TTF spends a lot of time in many villages not even on the map – Kabaale Kibisi, Lukaya, Kiraga, Lusango. We wake early to the sounds of a symphony of crowing roosters, mooing cows, birds tweeting, and school children assembled, singing and dancing to drums, to celebrate another day of life, and school. We were privileged to be part of a Bible College graduation celebration, where 7 of our Ugandan students graduated. It was singing, dancing, rejoicing, and drumming for almost 3 hours! Families, children, friends – and a graduate who was in her wedding dress – she was getting married right after the service! They were rejoicing for life!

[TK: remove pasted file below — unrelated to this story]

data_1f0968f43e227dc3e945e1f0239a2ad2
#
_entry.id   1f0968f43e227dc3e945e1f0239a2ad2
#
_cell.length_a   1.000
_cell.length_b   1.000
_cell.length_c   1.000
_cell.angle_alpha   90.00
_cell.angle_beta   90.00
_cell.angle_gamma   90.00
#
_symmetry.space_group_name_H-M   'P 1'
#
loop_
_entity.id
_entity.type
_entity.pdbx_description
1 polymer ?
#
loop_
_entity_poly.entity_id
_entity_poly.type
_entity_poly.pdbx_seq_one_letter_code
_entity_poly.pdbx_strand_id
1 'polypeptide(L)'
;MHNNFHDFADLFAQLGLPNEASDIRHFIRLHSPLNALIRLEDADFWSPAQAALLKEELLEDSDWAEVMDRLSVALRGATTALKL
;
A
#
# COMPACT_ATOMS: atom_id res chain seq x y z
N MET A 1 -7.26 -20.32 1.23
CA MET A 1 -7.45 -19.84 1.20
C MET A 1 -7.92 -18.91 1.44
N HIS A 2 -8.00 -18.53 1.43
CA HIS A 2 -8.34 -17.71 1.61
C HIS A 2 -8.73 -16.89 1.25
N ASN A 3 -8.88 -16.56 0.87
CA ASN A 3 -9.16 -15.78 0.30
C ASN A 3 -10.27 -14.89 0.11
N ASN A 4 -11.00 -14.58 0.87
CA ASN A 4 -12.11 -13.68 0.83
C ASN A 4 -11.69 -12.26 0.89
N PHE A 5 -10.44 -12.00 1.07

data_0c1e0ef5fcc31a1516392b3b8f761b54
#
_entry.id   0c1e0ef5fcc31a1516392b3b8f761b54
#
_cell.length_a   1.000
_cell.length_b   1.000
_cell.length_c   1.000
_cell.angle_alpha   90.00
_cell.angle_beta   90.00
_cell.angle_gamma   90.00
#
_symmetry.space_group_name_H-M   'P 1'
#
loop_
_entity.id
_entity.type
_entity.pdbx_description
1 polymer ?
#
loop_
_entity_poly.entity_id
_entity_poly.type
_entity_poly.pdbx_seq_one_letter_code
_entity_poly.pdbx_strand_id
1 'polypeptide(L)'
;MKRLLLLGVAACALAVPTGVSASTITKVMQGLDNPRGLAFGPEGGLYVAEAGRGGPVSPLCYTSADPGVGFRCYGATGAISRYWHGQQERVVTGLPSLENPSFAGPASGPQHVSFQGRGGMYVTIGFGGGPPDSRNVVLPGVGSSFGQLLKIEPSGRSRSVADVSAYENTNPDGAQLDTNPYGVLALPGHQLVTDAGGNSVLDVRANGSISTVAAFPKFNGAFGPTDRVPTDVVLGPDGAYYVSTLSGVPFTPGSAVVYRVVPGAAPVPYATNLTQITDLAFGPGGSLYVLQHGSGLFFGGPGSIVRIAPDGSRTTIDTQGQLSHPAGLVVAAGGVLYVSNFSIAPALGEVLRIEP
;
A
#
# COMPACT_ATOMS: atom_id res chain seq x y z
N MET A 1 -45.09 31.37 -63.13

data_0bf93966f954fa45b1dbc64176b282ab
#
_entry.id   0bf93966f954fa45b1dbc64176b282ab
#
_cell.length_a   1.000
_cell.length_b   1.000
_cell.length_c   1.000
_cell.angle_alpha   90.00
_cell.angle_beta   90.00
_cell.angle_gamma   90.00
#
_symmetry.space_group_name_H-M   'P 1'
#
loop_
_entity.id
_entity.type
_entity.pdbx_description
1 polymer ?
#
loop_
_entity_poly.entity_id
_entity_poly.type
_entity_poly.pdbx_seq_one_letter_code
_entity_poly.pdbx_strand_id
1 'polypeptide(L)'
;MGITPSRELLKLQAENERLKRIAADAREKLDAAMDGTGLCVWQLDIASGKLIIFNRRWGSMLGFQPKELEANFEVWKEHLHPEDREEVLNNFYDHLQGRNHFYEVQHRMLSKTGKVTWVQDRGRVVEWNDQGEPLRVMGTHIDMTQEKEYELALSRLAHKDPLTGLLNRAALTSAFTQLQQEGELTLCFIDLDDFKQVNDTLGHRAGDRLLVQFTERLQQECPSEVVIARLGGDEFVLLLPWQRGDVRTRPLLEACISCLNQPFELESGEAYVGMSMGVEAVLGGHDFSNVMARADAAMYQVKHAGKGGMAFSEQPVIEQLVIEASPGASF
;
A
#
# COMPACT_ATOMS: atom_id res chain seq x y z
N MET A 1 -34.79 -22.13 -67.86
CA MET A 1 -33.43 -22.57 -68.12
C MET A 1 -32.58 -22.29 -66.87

TTF spent several days with Pastor Bob Emrich and some friends from Maine, teaching the Ugandan pastors of the ‘Pastors’ Alliance’, and their wives and children. Fay got to take part in a ladies Bible study with the pastor’s wives – answering questions, helping with their problems, hearing their needs, meeting with them, eating with them, singing with them, praying with them – getting to know them. We gave out over 200 Ugandan Bibles, as well as banners and gifts to the pastors and their wives for their churches.